5 May 2020

Rajavithi Medical Team and SCG Are On A Mission To Aid Frontline Healthcare Workers

For more than 3 months, the world has been witnessing the war that the new strain of the coronavirus (COVID-19) has declared against its mankind. In Thailand, the pandemic means; 47 deaths, a total of 2,792 confirmed cases, 1,999 recovered and 746 active cases (as of 20 April 2020).

While the world anxiously waits for the highly anticipated arrival of corona vaccine and drugs; SCGs engineers and designer team, in partnership with Rajavithi medical team, come together to innovate Mobile Isolation Unit that will aid the frontline healthcare workers who are working tirelessly to contain and mitigate the outbreak.

A Plan to Conquer COVID-19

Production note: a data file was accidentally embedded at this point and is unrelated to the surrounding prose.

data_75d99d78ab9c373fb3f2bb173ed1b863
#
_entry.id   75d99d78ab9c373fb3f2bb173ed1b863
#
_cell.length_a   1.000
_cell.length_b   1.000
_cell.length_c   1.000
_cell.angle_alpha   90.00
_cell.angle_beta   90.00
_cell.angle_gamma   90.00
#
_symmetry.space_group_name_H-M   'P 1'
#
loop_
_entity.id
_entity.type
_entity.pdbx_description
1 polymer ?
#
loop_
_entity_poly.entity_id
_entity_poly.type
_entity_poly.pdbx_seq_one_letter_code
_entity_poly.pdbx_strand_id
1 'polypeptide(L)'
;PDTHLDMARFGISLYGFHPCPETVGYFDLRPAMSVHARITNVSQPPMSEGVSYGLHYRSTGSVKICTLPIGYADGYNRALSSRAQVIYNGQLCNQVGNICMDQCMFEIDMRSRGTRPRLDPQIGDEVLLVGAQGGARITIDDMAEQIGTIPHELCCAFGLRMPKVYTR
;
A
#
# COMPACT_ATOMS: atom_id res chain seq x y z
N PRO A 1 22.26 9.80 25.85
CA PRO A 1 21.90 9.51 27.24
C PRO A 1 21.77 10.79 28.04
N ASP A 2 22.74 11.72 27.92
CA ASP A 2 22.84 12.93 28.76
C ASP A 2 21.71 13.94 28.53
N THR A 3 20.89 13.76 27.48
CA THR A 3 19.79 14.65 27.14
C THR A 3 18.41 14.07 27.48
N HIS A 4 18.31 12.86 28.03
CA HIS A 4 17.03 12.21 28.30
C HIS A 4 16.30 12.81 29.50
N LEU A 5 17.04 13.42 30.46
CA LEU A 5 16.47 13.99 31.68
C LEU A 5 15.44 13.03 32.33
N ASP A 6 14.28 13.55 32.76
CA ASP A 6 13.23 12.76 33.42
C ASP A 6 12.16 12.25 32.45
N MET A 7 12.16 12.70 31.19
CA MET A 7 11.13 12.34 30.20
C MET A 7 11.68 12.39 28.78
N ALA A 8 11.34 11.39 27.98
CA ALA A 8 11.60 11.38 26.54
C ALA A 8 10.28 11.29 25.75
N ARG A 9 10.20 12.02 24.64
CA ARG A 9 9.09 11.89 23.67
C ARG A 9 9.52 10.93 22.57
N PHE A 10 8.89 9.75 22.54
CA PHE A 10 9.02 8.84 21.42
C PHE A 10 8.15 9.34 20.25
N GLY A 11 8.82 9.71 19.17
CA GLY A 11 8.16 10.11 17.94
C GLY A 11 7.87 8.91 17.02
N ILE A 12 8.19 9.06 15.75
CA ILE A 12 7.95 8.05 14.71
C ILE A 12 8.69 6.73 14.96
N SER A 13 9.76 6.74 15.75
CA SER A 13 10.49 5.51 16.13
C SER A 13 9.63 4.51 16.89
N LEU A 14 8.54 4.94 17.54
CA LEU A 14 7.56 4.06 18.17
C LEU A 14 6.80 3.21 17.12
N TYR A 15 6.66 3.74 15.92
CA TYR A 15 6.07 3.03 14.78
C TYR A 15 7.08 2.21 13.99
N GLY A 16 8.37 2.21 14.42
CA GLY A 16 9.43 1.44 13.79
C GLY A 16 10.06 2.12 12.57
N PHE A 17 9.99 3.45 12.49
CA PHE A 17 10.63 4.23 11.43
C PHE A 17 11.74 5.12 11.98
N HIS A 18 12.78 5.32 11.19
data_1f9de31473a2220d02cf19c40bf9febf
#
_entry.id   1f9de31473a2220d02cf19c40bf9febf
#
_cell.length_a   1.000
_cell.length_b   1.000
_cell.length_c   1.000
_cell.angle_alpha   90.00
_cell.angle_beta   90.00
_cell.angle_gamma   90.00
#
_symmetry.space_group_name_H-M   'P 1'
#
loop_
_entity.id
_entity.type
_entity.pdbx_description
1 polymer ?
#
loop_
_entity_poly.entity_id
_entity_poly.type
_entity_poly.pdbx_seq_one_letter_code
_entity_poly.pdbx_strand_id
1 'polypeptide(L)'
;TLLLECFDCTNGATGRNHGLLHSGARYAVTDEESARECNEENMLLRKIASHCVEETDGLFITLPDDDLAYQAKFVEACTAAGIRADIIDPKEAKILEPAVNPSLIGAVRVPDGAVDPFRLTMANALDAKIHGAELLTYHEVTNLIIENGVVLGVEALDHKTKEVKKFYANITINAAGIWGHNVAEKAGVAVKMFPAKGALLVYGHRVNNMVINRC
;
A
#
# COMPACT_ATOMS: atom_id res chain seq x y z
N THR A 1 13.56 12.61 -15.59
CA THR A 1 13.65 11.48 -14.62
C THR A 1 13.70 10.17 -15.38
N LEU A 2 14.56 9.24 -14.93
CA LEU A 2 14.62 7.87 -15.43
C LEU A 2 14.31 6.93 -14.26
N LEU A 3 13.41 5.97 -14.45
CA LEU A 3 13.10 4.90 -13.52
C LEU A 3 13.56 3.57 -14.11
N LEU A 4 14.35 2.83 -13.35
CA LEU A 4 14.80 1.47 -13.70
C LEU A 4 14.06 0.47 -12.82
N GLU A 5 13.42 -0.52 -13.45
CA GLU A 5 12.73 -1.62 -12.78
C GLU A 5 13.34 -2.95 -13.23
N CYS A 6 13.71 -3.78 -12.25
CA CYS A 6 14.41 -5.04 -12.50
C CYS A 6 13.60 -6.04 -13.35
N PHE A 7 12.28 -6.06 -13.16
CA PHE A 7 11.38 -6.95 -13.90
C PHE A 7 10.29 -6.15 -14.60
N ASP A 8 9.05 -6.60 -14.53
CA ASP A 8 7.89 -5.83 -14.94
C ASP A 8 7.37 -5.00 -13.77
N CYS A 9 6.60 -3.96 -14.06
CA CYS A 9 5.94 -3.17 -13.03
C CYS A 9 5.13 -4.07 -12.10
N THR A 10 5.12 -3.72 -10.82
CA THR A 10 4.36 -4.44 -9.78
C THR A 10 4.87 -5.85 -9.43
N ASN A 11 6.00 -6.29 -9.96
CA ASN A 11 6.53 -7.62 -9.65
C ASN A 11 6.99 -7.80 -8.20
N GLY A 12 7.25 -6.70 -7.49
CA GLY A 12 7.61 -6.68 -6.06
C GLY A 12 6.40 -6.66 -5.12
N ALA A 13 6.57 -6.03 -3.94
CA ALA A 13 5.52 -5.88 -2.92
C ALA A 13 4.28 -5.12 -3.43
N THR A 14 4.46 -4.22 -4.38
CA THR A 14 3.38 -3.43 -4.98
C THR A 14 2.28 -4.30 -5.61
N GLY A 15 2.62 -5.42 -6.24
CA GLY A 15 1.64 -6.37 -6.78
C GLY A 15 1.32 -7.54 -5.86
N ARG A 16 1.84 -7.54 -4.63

Responding to the disease that is attacking society at its core; speed, strategic plan, resource allocation and medical equipment and supplies play a vital role.

“3 months after Rajavithi hospital’s first COVID-19 patient, our team are now prepared to take on the challenge of dealing with the rising number new cases supported by available knowledge, expertise, medical equipment and facilities. In addition, we have taken any proactive measures to ensure the safety of our frontline healthcare workers who are at greater risk of contacting the pandemic. Rotating shift to reduce working hours has been put in place to ensure that the team are getting enough rest as infection or death on any of our works will not only affect individual’s physical and mental health but also the team’s morale. Providing the healthcare workers with necessary protective equipment is also our highest priority and we would like to thank SCG for their innovation on a series of the Mobile Isolation Units; especially for the Negative/Positive Pressure Isolation Chamber as this has helped our team to perform their duty with more confidence.